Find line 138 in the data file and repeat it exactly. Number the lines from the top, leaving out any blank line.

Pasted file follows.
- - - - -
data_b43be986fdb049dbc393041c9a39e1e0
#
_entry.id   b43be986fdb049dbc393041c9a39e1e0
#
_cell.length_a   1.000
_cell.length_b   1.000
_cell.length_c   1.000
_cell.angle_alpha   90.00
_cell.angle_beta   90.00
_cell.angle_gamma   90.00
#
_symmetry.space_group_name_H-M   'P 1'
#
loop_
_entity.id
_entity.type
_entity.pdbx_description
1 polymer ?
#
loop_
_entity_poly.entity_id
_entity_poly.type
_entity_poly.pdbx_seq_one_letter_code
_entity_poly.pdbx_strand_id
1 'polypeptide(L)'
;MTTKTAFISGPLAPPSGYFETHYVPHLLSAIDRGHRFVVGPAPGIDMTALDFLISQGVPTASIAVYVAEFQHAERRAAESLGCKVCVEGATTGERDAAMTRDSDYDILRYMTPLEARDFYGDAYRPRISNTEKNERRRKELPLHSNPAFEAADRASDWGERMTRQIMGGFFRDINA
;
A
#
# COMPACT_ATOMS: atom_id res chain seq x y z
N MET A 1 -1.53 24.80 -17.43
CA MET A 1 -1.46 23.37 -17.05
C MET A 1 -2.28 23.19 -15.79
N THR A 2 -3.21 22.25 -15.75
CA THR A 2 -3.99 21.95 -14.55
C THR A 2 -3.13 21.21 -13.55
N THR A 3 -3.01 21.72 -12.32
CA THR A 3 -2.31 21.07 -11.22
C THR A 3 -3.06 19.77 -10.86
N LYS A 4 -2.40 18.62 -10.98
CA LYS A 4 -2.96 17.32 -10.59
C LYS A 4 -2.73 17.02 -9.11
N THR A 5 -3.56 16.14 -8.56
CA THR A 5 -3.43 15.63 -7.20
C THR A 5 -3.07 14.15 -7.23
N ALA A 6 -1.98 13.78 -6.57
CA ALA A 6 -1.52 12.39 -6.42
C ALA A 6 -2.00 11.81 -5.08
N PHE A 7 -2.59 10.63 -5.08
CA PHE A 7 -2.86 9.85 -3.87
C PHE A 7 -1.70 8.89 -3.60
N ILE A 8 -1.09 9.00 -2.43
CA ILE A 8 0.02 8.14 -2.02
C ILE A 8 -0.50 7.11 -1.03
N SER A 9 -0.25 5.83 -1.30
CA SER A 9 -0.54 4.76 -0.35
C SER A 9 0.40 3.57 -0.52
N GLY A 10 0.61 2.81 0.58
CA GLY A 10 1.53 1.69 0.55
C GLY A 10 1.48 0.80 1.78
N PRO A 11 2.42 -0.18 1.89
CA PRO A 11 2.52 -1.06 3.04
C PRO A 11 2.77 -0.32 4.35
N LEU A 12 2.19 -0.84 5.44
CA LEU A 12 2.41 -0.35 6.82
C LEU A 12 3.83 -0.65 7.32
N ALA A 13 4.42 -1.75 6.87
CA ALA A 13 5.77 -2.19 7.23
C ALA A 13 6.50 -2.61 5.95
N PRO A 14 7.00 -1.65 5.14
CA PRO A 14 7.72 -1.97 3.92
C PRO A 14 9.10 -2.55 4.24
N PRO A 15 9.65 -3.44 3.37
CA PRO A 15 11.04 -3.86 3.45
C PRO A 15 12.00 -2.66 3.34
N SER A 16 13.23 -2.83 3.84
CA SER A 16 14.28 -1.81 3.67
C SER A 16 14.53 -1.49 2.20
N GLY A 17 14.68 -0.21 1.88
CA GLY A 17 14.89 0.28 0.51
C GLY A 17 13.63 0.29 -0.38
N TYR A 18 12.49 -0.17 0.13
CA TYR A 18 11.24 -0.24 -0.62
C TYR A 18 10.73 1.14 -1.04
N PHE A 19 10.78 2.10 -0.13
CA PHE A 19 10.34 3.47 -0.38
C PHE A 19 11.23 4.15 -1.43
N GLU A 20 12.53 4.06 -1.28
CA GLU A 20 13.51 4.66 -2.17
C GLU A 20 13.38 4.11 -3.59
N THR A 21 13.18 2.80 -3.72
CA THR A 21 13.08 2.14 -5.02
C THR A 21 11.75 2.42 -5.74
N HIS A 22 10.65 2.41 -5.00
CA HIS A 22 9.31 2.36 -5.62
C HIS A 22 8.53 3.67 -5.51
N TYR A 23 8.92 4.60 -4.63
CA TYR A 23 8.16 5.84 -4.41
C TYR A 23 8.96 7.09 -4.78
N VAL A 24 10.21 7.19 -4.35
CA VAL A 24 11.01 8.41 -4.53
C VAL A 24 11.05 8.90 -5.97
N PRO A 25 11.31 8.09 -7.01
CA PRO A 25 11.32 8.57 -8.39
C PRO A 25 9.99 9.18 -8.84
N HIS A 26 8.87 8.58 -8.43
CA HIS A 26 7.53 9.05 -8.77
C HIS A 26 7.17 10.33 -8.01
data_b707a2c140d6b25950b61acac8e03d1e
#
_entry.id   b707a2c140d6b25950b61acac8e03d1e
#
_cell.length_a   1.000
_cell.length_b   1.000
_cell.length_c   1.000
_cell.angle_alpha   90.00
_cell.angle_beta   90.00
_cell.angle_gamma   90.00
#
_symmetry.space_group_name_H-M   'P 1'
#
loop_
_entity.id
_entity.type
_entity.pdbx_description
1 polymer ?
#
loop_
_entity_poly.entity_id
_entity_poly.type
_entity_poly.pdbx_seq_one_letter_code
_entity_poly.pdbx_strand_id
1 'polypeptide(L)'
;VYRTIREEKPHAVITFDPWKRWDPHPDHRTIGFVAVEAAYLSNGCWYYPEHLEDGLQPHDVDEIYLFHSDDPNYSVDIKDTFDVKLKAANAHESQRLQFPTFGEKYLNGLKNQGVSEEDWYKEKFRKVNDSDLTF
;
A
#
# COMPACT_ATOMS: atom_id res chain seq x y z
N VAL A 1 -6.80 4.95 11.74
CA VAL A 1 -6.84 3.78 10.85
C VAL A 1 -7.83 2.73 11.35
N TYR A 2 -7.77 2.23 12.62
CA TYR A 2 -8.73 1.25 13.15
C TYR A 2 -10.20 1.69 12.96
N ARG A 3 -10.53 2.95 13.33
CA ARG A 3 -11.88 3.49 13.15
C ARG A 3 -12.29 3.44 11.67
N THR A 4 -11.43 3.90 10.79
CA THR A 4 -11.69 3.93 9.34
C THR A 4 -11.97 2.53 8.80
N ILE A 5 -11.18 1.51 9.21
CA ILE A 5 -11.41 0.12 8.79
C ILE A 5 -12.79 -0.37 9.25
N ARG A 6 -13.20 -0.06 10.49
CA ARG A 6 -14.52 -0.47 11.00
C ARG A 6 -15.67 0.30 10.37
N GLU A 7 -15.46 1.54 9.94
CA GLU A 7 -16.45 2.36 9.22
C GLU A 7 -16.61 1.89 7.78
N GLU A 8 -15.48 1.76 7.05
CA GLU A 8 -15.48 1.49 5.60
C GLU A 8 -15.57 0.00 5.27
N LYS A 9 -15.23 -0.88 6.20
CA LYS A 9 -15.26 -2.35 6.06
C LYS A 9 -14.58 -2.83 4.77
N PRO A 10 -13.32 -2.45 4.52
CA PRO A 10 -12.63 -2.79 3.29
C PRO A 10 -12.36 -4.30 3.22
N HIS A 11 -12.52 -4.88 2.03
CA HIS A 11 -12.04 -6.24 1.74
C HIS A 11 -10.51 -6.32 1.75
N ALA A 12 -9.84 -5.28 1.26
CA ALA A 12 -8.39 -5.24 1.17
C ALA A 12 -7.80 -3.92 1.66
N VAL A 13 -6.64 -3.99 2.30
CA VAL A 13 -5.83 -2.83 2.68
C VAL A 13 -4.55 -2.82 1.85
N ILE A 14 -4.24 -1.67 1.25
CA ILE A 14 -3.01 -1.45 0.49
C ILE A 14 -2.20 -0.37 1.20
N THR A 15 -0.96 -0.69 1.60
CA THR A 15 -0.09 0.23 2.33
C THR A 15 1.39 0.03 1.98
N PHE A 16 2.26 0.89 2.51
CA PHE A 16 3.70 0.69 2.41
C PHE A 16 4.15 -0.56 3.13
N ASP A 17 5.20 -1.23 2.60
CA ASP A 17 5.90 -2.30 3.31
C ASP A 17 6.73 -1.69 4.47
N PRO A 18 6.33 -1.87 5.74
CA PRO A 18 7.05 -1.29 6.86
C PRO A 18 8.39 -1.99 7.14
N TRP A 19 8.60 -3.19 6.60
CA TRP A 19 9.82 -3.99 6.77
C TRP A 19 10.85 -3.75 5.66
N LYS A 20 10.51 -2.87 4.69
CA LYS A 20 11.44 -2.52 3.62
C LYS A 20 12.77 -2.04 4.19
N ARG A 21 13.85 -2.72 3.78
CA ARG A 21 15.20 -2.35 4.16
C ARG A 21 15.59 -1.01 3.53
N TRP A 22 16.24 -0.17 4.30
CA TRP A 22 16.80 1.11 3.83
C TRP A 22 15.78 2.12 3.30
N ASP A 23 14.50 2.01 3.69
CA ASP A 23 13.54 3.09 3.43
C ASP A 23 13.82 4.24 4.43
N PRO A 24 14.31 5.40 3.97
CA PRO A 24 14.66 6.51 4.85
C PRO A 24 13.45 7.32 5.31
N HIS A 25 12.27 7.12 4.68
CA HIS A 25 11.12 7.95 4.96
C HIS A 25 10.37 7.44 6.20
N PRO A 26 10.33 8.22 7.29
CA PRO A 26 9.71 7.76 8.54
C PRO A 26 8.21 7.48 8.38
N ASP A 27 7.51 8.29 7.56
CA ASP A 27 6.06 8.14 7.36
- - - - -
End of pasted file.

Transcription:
# COMPACT_ATOMS: atom_id res chain seq x y z